#22
  
I was told 30 years ago to have the fan pull the air up in the summer. The reasoning was that pulled up the hot air. I always did that and it made a difference. Now I read the air should blow down. 

What do you guys think?
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#23
  Ceiling Fan Direction I was told 30 years ...
Always pull the air up...never had a reason to change. I think you have it backwards about pulling the arm air up though. The warmer air is at the ceiling level.
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#24
  Ceiling Fan Direction I was told 30 years ...
Up is that they say...but I put it on down because the air flow feels good.  My guess is it probably doesn't make a huge difference - you are mixing the air either way.
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#25
  RE: Ceiling Fan Direction JosephP Up is that they say....
(06-01-2021, 06:09 AM)JosephP Wrote: Up is that they say...but I put it on down because the air flow feels good.  My guess is it probably doesn't make a huge difference - you are mixing the air either way.

This.  Short and sweet.

Long-winded and verbose - a ceiling fan will create what resembles a toroidal air flow, like a donut.  It doesn't matter which way the air is moving, as it moves in a pair of opposing circular patterns in any cross section of the room.  Up makes the air come down the walls, and down makes it move up along the walls, with the opposite happing in the center, and with the air flow more directed coming off the fan.  So make it move in which ever direction puts the breeze where you want it.  

I keep the ceiling fan in the middle of our bedroom blowing up so the air comes down the wall and over us.  Feels cooler than blowing the other way.  But it's moving a lot of air even on low, so the mixing is quite thorough.

Edit: Here's some online article I found.  Note the verbiage about up/down air flow in the center, and not wanting to feel it in winter, which is my point exactly except that we want to feel it in the summer while in bed, so up in the middle it is.   Cool

The Many Benefits of Ceiling Fans | Save Home Heat

Quote:In this ‘winter mode,’ you are not subjected to a direct breeze from the fan . . .

Whichever way feels good during heating and cooling seasons is the right way.
Tom

“This place smells like that odd combo of flop sweat, hopelessness, aaaand feet.”







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#26
  RE: Ceiling Fan Direction TDKPE [quote='JosephP' pid...
(06-01-2021, 06:43 AM)TDKPE Wrote: Whichever way feels good during heating and cooling seasons is the right way.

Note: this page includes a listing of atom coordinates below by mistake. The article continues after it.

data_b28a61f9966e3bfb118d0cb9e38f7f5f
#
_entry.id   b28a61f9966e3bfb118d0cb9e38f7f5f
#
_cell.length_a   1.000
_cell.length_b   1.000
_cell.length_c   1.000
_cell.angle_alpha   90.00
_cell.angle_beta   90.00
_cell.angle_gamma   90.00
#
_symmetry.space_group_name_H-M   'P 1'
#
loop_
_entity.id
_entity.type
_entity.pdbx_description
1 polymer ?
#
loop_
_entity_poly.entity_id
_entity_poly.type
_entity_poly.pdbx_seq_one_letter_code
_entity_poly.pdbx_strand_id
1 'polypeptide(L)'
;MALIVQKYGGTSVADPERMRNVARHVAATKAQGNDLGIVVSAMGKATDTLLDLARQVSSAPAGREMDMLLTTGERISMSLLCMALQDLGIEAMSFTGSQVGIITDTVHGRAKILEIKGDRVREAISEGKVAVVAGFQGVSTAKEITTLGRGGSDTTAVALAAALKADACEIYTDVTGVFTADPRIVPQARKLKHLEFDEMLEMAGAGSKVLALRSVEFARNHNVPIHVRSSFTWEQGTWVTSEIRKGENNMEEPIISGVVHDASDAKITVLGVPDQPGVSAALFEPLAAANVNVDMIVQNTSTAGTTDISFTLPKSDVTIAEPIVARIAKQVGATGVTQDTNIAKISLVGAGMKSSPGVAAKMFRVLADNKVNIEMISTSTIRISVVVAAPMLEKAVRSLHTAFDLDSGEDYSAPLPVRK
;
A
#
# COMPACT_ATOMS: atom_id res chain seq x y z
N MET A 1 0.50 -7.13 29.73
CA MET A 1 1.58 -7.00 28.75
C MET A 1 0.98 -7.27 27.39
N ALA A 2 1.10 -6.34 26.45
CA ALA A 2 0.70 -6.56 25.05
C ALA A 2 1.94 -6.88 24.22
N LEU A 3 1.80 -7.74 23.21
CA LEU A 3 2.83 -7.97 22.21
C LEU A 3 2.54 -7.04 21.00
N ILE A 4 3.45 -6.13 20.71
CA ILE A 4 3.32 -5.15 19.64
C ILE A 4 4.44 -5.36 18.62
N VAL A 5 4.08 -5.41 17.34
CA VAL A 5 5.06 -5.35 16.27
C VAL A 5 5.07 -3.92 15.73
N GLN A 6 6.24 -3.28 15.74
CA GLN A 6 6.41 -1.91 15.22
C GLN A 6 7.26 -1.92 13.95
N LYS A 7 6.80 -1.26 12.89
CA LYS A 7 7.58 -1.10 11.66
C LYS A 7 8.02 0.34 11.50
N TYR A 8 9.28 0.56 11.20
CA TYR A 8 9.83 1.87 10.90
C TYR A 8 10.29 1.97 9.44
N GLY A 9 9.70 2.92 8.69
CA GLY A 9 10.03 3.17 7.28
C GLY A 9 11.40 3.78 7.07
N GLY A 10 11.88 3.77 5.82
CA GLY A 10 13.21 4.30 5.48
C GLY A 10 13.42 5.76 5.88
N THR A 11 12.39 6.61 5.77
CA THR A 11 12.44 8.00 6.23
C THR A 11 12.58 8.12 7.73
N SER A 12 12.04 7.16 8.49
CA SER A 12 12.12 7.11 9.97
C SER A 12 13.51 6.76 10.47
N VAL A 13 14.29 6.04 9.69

+1 ,This is the bottom line,  it all depends on furniture placement and personal desires.  Roly
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#27
  Ceiling Fan Direction I was told 30 years ...
I have them all pull air up, all the time. I see no reason to have air blowing down. I don't like a windy house.
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#28
  Ceiling Fan Direction I was told 30 years ...
The warm air in the winter accumulates at the ceiling.  By directing the air upwards in the winter it forces the warm air to flow out to the walls and down towards the floor.  Doing so without subjecting the occupants to the cooling flow of air. This done at a  low cfm rate so as not to set up a breeze but to gently force the air down the walls.

I was in an Adirondack lodge many years ago and the huge great room had a vaulted ceiling that had to be 30 feet at the peak.   The owners had ducts that ran from the summit of the vaulted ceiling to the floor with a fan sucking the warmer ceiling air down to the floor.  You could feel the warmth of that air as it exited the duct. 

They had two ducts; one at each end of the peak.  That was probably more efficient than a ceiling fan.  The air flow was modest but it was like getting two more heat vents.
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#29
  Ceiling Fan Direction I was told 30 years ...
Down in the summer, up in the winter.

Don't ask me why, just do it.
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#30
  Ceiling Fan Direction I was told 30 years ...

No animals were injured or killed in the production of this post.
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#31
  Ceiling Fan Direction I was told 30 years ...
I'm sure the directions say counter-clockwise. They didn't say if that's looking up or down from the top. Big Grin
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